See also: 自动词

Contents

ChineseEdit

 
from; self; oneself; since
verb
trad. (自動詞) 動詞
simp. (自动词) 动词

PronunciationEdit


NounEdit

自動詞

  1. (grammar) intransitive verb

AntonymsEdit


JapaneseEdit

 
Japanese Wikipedia has an article on:
Wikipedia ja
 
Wikipedia has an article on:
Wikipedia
Kanji in this term

Grade: 2
どう
Grade: 3

Grade: 6
on'yomi

EtymologyEdit

Compound of 自動(jidō, self-moving, self-acting) +‎ (shi, word; part of speech).[1][2][3][4]

PronunciationEdit

NounEdit

自動詞 ‎(hiragana じどうし, romaji jidōshi)

  1. (grammar) intransitive verb

Usage notesEdit

The terms transitive and intransitive are somewhat misleading in reference to Japanese. The English terms are generally used to refer to the syntax or structure of a sentence, and whether the verb in the sentence is followed by an object. The Japanese terms refer to the semantics or meaning of the verb, and whether the action of that verb is happening to or upon something else. The Japanese term 自動詞(jidōshi) literally means “self-acting word”, and 他動詞(tadōshi) literally means “other-acting word”, in reference to this semantic consideration.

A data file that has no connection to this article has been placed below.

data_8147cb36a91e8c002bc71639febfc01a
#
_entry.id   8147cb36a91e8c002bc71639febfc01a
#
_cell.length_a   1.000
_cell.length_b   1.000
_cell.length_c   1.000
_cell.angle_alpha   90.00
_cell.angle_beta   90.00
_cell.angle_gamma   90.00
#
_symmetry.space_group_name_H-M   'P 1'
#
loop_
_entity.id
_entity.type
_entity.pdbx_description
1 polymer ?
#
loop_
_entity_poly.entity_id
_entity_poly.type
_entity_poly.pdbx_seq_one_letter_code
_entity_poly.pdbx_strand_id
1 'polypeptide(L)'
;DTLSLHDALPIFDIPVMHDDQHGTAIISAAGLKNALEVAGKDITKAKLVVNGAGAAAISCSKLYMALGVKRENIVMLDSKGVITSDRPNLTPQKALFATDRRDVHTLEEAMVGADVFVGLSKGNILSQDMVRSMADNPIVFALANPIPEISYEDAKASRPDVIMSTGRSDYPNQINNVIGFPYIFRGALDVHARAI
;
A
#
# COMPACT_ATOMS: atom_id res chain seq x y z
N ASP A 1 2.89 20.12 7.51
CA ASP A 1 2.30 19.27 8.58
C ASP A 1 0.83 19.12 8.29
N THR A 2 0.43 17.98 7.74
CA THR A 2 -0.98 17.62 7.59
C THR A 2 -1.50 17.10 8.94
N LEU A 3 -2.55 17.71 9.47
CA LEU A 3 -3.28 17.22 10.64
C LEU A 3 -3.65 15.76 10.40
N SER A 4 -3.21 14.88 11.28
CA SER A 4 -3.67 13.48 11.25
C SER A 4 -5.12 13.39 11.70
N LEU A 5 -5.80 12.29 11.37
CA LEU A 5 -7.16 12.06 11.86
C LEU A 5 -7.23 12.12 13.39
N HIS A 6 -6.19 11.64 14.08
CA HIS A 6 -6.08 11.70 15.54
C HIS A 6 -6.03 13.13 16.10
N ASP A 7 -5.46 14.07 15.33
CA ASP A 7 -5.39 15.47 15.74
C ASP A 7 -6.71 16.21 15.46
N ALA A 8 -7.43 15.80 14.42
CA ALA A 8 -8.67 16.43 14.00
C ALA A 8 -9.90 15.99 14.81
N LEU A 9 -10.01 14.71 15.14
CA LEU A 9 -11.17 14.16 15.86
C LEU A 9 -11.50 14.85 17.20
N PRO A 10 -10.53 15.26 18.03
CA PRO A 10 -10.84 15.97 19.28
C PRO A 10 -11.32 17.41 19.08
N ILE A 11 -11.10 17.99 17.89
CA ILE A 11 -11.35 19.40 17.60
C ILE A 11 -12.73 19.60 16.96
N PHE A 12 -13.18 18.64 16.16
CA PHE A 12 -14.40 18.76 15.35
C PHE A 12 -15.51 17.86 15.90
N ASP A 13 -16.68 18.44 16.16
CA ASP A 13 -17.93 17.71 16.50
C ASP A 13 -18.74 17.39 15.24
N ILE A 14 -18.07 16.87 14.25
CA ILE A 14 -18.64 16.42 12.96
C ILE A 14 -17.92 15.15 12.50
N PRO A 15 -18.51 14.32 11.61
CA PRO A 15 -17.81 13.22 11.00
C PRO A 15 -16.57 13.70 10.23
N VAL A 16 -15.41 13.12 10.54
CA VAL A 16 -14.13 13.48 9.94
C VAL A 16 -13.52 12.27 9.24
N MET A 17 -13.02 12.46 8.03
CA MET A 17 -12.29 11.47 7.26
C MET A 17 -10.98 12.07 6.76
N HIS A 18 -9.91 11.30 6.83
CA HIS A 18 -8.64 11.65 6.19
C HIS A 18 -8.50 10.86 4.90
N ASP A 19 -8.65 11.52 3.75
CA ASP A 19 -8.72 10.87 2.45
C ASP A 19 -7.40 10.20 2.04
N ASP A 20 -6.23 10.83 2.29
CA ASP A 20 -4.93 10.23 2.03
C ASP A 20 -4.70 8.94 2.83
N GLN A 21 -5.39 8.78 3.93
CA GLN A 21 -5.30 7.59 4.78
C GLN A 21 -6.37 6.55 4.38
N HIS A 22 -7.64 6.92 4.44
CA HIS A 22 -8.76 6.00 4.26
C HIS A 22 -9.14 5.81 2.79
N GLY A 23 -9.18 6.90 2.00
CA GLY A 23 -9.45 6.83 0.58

For instance, in English, the verb ate in the simple sentence “I ate” would be considered an intransitive verb, because it is not followed by an object.

However, in the corresponding Japanese, the verb 食べた(tabeta, ate) in the simple sentence 私は食べた。 (“Watashi wa tabeta.”) would not be considered a 自動詞 (jidōshi), but would instead be considered a 他動詞(tadōshi, literally “other-acting word”), as the underlying semantics or meaning of the verb 食べる(taberu, to eat) conceptually require an object: when one eats, one eats something, even if left unstated.

This semantic focus is the underlying mechanism by which verbs in sentences like 私は食べた。 (Watashi wa tabeta. - “I ate.”) are still considered 他動詞(tadōshi, glossed as “transitive) even when there is no stated object (because the fundamental meaning of the verb implies action by the subject upon something else), and verbs in sentences like 道を歩く。 (Michi o aruku. - “[I] walk the street.”) are still considered 自動詞(jidōshi, glossed as “intransitive) even when there is an explicit object marked with the object or accusative particle (o) (because the fundamental meaning of the verb only implies action by the subject itself in a way that does not affect the noun marked by ).

Related termsEdit

ReferencesEdit

  1. ^ 1988, 国語大辞典(新装版) (Kokugo Dai Jiten, Revised Edition) (in Japanese), Tōkyō: Shogakukan
  2. 2.0 2.1 2006, 大辞林 (Daijirin), Third Edition (in Japanese), Tōkyō: Sanseidō, ISBN 4-385-13905-9
  3. ^ 1995, 大辞泉 (Daijisen) (in Japanese), Tōkyō: Shogakukan, ISBN 4-09-501211-0
  4. 4.0 4.1 1997, 新明解国語辞典 (Shin Meikai Kokugo Jiten), Fifth Edition (in Japanese), Tōkyō: Sanseidō, ISBN 4-385-13143-0
  5. ^ 1998, NHK日本語発音アクセント辞典 (NHK Japanese Pronunciation Accent Dictionary) (in Japanese), Tōkyō: NHK, ISBN 978-4-14-011112-3
  • 2002, Ineko Kondō; Fumi Takano; Mary E Althaus; et. al., Shogakukan Progressive Japanese-English Dictionary, Third Edition, Tokyo: Shōgakukan, ISBN 4095102535.